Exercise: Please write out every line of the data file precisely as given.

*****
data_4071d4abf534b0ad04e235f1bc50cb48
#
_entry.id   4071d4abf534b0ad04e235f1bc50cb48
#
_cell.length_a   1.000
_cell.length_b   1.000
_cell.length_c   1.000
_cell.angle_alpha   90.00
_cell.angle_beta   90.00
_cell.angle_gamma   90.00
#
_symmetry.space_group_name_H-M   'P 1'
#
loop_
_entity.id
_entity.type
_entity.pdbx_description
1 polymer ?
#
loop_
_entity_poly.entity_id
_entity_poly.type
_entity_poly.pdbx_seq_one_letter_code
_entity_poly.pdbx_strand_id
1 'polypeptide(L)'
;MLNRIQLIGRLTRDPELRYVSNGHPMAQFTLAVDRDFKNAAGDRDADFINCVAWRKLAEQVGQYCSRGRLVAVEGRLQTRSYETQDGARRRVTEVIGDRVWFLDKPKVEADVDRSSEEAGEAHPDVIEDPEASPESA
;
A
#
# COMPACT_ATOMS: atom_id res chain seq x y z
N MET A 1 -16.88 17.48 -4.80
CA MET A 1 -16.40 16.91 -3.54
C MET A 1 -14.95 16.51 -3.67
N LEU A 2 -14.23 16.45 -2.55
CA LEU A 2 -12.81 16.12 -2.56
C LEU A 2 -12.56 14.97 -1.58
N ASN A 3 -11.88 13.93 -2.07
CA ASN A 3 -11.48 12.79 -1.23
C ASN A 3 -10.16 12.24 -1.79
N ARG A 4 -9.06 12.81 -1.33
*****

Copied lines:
data_4071d4abf534b0ad04e235f1bc50cb48
#
_entry.id   4071d4abf534b0ad04e235f1bc50cb48
#
_cell.length_a   1.000
_cell.length_b   1.000
_cell.length_c   1.000
_cell.angle_alpha   90.00
_cell.angle_beta   90.00
_cell.angle_gamma   90.00
#
_symmetry.space_group_name_H-M   'P 1'
#
loop_
_entity.id
_entity.type
_entity.pdbx_description
1 polymer ?
#
loop_
_entity_poly.entity_id
_entity_poly.type
_entity_poly.pdbx_seq_one_letter_code
_entity_poly.pdbx_strand_id
1 'polypeptide(L)'
;MLNRIQLIGRLTRDPELRYVSNGHPMAQFTLAVDRDFKNAAGDRDADFINCVAWRKLAEQVGQYCSRGRLVAVEGRLQTRSYETQDGARRRVTEVIGDRVWFLDKPKVEADVDRSSEEAGEAHPDVIEDPEASPESA
;
A
#
# COMPACT_ATOMS: atom_id res chain seq x y z
N MET A 1 -16.88 17.48 -4.80
CA MET A 1 -16.40 16.91 -3.54
C MET A 1 -14.95 16.51 -3.67
N LEU A 2 -14.23 16.45 -2.55
CA LEU A 2 -12.81 16.12 -2.56
C LEU A 2 -12.56 14.97 -1.58
N ASN A 3 -11.88 13.93 -2.07
CA ASN A 3 -11.48 12.79 -1.23
C ASN A 3 -10.16 12.24 -1.79
N ARG A 4 -9.06 12.81 -1.33